The downside is that malls are only open until 9pm. After that, I can head to my 24 hour gym, where I can shower when I am on the road. Plus, I need to work out anyways.
There are other places I can go to as well, depending on what I want to get done at that moment, such as 24 hour grocery stores, 24 hour Walmart, and truck stops.
So that's a concise example of what my future daily routine may look like.
However, as summer rolls up and the heat intensifies, even parking decks may not be enough. When that happens, I will need to consider snowbirding to somewhere cooler.
But where? This is when I started looking up annual temperatures and precipitation charts in my state.
Here's the mean temperature in July:
Here's the normal precipitation chart (suggesting higher likelihood of rain that should further reduce the heat).
All of them point to the western edge of North Carolina. I pulled up Google Maps to double check what's over there, and lo and behold, it's the Appalachian mountains. Well, more specifically the Blue Ridge highlands. Anyways, point is, it's a vast stretch of cool, shady, national forest land.
I haven't been in that area much, except for the town of Asheville. For those that may not know, this is also the place where one of the richest family in America, the Vanderbilts, decided to build their super McMansion. From what I understand, this Cornelius guy from way back could have built it anywhere, but after hiring a professional surveyor years to find that perfect spot, he came back with the answer: Asheville.
This is significant in part because there were no air conditioners back then. In fact, even indoor bathrooms and plumbing was cutting edge, if not unheard of. Long story short, the climate had to be naturally pleasant for as much of the time as possible.
Today, Asheville is also a bit of a tourist trap, so I don't intend to stay too close or for too long even though it's a nice area. Rather, I've scouted places that are deeper into the national forests, where I have been given permission to overnight at their Walmarts, to having available 24 hour gyms there.
But this isn't just about me trying to beat the heat. I've always fantasized about living a bit closer to nature. How great would it be to wake up, turn on a small kettle for a warm tea, and open the doors to a national forest? Despite doing some prelimary research, I am still not certain exactly whatI will find there. However, that's all part of the adventure, right?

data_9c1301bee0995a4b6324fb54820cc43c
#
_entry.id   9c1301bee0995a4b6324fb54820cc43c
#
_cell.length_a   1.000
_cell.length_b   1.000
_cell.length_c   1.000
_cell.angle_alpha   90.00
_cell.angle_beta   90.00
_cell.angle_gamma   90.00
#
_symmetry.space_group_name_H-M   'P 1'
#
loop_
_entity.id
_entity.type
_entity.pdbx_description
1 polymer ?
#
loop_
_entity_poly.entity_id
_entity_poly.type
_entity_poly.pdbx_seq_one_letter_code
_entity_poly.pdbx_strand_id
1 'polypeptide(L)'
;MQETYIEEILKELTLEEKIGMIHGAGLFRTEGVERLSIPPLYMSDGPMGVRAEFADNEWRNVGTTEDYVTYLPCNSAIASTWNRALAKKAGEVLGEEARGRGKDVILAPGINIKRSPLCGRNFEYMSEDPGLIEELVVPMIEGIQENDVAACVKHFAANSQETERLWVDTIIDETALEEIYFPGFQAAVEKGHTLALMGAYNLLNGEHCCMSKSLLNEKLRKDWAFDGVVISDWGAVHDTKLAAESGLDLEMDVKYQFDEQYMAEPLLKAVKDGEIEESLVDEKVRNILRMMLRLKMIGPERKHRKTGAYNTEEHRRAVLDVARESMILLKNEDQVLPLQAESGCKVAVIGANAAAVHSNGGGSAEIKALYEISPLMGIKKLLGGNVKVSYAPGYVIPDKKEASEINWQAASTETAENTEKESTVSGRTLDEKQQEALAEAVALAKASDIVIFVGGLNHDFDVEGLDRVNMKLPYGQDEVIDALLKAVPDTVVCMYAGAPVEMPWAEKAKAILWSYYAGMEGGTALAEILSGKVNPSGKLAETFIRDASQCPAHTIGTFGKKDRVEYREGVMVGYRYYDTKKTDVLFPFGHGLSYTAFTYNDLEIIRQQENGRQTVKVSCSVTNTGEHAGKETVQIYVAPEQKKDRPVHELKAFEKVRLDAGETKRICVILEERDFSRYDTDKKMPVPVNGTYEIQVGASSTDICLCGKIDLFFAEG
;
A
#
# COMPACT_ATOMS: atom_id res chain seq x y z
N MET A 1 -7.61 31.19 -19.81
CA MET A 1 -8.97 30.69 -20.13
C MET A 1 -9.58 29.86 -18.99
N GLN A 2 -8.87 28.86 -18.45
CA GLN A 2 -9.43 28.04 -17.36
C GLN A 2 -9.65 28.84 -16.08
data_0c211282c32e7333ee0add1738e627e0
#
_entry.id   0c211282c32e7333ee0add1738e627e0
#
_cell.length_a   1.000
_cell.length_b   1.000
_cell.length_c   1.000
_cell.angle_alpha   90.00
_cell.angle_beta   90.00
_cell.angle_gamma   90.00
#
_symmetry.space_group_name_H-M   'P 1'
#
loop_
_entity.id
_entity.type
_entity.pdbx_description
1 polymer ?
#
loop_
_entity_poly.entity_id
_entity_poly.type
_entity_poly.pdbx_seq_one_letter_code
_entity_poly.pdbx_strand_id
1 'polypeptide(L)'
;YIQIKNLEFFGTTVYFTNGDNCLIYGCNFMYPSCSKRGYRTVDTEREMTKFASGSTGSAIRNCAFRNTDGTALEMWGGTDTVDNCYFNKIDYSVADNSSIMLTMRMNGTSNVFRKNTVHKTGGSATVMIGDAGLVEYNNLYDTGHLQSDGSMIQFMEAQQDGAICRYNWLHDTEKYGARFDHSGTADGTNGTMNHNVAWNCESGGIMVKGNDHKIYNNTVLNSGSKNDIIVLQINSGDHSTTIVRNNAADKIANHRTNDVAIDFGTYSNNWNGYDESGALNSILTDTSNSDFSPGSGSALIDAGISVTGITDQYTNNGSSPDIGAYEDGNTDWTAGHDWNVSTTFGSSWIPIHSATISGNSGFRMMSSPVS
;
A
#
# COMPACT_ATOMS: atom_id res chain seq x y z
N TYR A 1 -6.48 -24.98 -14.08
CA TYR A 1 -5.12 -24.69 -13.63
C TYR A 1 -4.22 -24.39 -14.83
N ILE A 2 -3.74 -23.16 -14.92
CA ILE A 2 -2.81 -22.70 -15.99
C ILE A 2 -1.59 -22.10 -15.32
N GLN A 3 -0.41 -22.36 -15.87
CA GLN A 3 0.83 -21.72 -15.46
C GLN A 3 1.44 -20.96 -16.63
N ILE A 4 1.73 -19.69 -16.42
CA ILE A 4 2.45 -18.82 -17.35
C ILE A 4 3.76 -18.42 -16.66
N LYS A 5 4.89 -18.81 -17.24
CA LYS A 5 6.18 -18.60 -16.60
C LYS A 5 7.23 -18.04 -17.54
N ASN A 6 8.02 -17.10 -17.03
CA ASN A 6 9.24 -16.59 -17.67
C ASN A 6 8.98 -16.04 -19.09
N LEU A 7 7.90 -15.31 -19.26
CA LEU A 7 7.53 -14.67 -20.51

Also, let's not forget that this is aimed towards me not having to own a house, so that I can drastically lower my monthly bills. So yeah, that's the plan and, crossing my fingers, I hope it all pans out.
I see many of you express concern and caution about messing with the electricals. I agree. However, having gotten this far-- and even have it working-- I would like to see this through. All that's left now is to make it safe to operate, so I've ordered a battery monitor, ground wire, and a fuse box.
Oh and I forgot to mention another benefit to all this. I know I've been focusing on just the induction plate, but what I am really doing is installing an electrical outlet. Done right, this can be really handy for all kinds of things.
But anyways, as I await for the parts to arrive and complete the electricals, today I tried to tackle something else, which is my desire to carry some drinking water with me. After some research, and realizing how much water can weigh, I've decided to compromise with a 3 gallon jug that I can refill at Walmart.
I also need to keep this thing as far away from the batteries and wires as possible, and the very back of the car seems like the perfect space for it. The only problem is that I am not sure how to strap it down so it doesn't tumble and spill everywhere in the event I do a hard brake.
Anyways, that's what I've been looking at today, and am hoping to figure something out.